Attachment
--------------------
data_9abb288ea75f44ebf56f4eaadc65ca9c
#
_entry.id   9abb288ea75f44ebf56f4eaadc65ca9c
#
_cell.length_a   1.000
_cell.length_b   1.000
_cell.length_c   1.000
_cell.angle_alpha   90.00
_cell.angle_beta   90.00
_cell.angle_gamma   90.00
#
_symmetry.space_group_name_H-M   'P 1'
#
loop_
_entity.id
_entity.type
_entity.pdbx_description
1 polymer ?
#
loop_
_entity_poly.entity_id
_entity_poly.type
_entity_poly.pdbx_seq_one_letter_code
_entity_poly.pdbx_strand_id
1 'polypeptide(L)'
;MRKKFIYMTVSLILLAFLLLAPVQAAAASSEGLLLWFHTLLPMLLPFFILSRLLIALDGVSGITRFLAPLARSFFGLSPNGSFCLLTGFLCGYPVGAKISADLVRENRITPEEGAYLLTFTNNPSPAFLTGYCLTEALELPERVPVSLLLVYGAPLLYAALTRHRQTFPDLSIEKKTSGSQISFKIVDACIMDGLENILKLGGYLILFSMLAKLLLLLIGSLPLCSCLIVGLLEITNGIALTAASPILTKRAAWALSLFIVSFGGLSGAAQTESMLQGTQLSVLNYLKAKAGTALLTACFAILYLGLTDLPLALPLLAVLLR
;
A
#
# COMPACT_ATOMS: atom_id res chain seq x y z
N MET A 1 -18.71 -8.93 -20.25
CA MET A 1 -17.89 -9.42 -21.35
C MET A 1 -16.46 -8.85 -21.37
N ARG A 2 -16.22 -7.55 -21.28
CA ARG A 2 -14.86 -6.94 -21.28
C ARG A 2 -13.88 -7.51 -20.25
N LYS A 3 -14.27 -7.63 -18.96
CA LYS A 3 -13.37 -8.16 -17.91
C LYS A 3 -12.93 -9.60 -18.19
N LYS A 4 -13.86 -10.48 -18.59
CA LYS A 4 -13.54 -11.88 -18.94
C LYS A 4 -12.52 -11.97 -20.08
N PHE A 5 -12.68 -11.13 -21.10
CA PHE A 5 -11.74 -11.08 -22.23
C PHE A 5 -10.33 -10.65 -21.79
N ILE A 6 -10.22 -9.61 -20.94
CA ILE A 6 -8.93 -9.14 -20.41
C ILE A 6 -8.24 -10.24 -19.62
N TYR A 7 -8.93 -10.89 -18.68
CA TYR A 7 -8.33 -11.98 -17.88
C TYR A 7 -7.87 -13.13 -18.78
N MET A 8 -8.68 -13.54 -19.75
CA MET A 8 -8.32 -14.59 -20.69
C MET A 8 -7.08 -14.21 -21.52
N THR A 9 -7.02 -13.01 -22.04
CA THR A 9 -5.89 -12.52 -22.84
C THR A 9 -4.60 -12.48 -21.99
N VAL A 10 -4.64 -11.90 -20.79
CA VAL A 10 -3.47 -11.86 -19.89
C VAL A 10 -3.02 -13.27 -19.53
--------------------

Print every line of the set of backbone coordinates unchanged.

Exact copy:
data_9abb288ea75f44ebf56f4eaadc65ca9c
#
_entry.id   9abb288ea75f44ebf56f4eaadc65ca9c
#
_cell.length_a   1.000
_cell.length_b   1.000
_cell.length_c   1.000
_cell.angle_alpha   90.00
_cell.angle_beta   90.00
_cell.angle_gamma   90.00
#
_symmetry.space_group_name_H-M   'P 1'
#
loop_
_entity.id
_entity.type
_entity.pdbx_description
1 polymer ?
#
loop_
_entity_poly.entity_id
_entity_poly.type
_entity_poly.pdbx_seq_one_letter_code
_entity_poly.pdbx_strand_id
1 'polypeptide(L)'
;MRKKFIYMTVSLILLAFLLLAPVQAAAASSEGLLLWFHTLLPMLLPFFILSRLLIALDGVSGITRFLAPLARSFFGLSPNGSFCLLTGFLCGYPVGAKISADLVRENRITPEEGAYLLTFTNNPSPAFLTGYCLTEALELPERVPVSLLLVYGAPLLYAALTRHRQTFPDLSIEKKTSGSQISFKIVDACIMDGLENILKLGGYLILFSMLAKLLLLLIGSLPLCSCLIVGLLEITNGIALTAASPILTKRAAWALSLFIVSFGGLSGAAQTESMLQGTQLSVLNYLKAKAGTALLTACFAILYLGLTDLPLALPLLAVLLR
;
A
#
# COMPACT_ATOMS: atom_id res chain seq x y z
N MET A 1 -18.71 -8.93 -20.25
CA MET A 1 -17.89 -9.42 -21.35
C MET A 1 -16.46 -8.85 -21.37
N ARG A 2 -16.22 -7.55 -21.28
CA ARG A 2 -14.86 -6.94 -21.28
C ARG A 2 -13.88 -7.51 -20.25
N LYS A 3 -14.27 -7.63 -18.96
CA LYS A 3 -13.37 -8.16 -17.91
C LYS A 3 -12.93 -9.60 -18.19
N LYS A 4 -13.86 -10.48 -18.59
CA LYS A 4 -13.54 -11.88 -18.94
C LYS A 4 -12.52 -11.97 -20.08
N PHE A 5 -12.68 -11.13 -21.10
CA PHE A 5 -11.74 -11.08 -22.23
C PHE A 5 -10.33 -10.65 -21.79
N ILE A 6 -10.22 -9.61 -20.94
CA ILE A 6 -8.93 -9.14 -20.41
C ILE A 6 -8.24 -10.24 -19.62
N TYR A 7 -8.93 -10.89 -18.68
CA TYR A 7 -8.33 -11.98 -17.88
C TYR A 7 -7.87 -13.13 -18.78
N MET A 8 -8.68 -13.54 -19.75
CA MET A 8 -8.32 -14.59 -20.69
C MET A 8 -7.08 -14.21 -21.52
N THR A 9 -7.02 -13.01 -22.04
CA THR A 9 -5.89 -12.52 -22.84
C THR A 9 -4.60 -12.48 -21.99
N VAL A 10 -4.64 -11.90 -20.79
CA VAL A 10 -3.47 -11.86 -19.89
C VAL A 10 -3.02 -13.27 -19.53